The Great Hibernation

by Tara Dairman

During St. Polonius-on-the-Fjord’s annual Founder’s Day event, everyone... read more

During St. Polonius-on-the-Fjord’s annual Founder’s Day event, everyone over 12 years, 4 months, 6 days old must eat a slice of bear liver in honor of the North Sea village’s long-ago founders, who survived a cold winter after eating bear liver and falling asleep until spring. Twelve-year-old Jean, participating for the first time, spits her piece out when no one is looking. Hours later, every adult and teenager in town falls into a sleep from which no one can wake them—not a typical Founder’s Day occurrence despite the long-ago miracle. The town charter says children must do their parents’ jobs if the adults are incapacitated, so the kids step up. Jean is convinced the mayor’s son, Magnus, is up to no good when he announces plans to carry out the election to decide whether the town will build a thistleberry processing plant—something sure to change St. Polonius forever. Along with her younger brother, Micah, best friend Katrin (giving cutting edge haircuts at her mom’s salon), 8-year-old Axel (operating his dad’s snowplow), and Isara, who’s keeping everyone fed at his immigrant parents’ Thai restaurant, she investigates. Magnus, in turn, passes restrictive laws and deputizes other kids to keep Jean and her friends in check. The silliness is not without substance in this novel that takes political machinations to a not-unrecognizable extreme, but it’s the story’s over-the-top charm that wins the day. (Ages 7-10)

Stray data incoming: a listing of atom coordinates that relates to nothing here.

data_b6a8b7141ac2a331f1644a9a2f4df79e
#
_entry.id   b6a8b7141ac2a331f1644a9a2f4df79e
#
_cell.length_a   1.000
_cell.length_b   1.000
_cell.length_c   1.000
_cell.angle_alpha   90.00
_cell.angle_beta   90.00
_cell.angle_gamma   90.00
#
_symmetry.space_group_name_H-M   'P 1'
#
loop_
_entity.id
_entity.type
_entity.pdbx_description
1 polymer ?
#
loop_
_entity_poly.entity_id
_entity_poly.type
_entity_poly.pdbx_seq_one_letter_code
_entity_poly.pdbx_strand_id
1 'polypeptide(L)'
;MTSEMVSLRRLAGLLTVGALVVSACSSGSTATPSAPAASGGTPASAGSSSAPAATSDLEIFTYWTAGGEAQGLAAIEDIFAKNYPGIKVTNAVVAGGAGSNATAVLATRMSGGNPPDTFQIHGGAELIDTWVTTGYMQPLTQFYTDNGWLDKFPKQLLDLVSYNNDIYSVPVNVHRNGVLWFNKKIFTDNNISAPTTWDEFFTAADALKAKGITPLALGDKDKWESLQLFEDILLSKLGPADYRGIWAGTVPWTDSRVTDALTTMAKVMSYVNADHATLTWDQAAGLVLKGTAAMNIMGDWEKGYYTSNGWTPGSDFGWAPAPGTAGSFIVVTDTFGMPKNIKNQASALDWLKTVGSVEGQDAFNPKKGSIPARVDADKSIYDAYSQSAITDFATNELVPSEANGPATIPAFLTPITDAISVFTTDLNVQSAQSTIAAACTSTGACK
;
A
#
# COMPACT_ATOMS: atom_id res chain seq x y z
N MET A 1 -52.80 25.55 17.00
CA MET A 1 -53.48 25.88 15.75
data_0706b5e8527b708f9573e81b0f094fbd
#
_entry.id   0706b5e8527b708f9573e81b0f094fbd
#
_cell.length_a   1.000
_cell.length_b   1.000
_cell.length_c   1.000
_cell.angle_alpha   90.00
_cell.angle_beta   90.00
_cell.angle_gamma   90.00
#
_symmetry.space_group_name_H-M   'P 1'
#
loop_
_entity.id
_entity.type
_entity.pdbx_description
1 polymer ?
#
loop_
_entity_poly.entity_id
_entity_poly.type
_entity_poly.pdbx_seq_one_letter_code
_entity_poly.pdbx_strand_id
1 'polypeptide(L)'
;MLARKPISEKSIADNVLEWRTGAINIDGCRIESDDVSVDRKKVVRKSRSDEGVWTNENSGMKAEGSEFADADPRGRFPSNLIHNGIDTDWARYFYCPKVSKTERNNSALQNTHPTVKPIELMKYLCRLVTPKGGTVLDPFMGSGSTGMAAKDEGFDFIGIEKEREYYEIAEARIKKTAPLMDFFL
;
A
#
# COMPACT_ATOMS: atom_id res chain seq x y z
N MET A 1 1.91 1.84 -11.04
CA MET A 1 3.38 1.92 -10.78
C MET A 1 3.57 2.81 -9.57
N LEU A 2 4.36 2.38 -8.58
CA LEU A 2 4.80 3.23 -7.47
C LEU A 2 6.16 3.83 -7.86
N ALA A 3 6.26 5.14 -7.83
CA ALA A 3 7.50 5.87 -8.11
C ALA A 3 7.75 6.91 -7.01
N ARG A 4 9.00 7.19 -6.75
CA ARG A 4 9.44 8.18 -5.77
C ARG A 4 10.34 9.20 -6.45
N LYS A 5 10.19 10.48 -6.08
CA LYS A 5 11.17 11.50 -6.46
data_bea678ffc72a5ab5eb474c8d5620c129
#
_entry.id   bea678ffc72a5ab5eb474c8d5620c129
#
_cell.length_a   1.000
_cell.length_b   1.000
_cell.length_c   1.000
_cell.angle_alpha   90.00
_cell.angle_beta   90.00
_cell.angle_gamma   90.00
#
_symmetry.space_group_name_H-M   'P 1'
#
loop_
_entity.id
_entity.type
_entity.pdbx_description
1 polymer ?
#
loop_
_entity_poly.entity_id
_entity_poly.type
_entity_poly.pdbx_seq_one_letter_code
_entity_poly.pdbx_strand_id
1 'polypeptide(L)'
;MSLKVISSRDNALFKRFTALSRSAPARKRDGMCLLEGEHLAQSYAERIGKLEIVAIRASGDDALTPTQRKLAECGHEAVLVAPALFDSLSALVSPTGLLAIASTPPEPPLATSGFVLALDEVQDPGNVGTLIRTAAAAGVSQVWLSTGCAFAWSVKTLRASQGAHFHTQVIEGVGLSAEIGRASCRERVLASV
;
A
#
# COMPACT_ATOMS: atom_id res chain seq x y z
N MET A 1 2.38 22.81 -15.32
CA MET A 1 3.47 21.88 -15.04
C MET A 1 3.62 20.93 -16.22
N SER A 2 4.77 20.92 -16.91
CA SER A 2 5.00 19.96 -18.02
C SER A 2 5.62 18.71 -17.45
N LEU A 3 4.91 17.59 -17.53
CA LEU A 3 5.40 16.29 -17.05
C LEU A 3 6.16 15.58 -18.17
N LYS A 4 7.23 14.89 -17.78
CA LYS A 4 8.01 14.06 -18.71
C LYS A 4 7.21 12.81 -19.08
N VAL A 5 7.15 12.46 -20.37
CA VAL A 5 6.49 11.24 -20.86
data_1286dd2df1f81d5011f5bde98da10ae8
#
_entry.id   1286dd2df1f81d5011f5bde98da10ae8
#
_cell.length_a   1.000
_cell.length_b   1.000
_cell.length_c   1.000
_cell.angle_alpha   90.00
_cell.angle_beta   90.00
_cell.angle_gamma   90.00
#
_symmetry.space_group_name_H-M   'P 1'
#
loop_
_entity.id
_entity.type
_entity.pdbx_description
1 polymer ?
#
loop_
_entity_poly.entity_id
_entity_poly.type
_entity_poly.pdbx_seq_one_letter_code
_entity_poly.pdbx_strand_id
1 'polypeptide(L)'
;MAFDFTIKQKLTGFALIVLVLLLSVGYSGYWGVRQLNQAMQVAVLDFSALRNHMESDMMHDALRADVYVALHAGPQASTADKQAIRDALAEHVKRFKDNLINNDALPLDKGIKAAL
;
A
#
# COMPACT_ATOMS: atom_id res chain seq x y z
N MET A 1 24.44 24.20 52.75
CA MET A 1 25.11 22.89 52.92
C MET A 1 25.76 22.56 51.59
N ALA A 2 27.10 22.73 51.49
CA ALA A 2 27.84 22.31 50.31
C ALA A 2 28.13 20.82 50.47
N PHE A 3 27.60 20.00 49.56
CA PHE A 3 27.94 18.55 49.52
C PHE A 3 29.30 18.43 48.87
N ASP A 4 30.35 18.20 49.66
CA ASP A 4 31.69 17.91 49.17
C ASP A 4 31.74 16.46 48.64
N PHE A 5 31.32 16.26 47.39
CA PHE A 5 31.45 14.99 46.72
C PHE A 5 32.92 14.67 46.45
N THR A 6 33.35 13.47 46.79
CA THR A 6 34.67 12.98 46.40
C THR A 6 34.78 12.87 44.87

© Cooperative Children's Book Center, Univ. of Wisconsin - Madison, 2018

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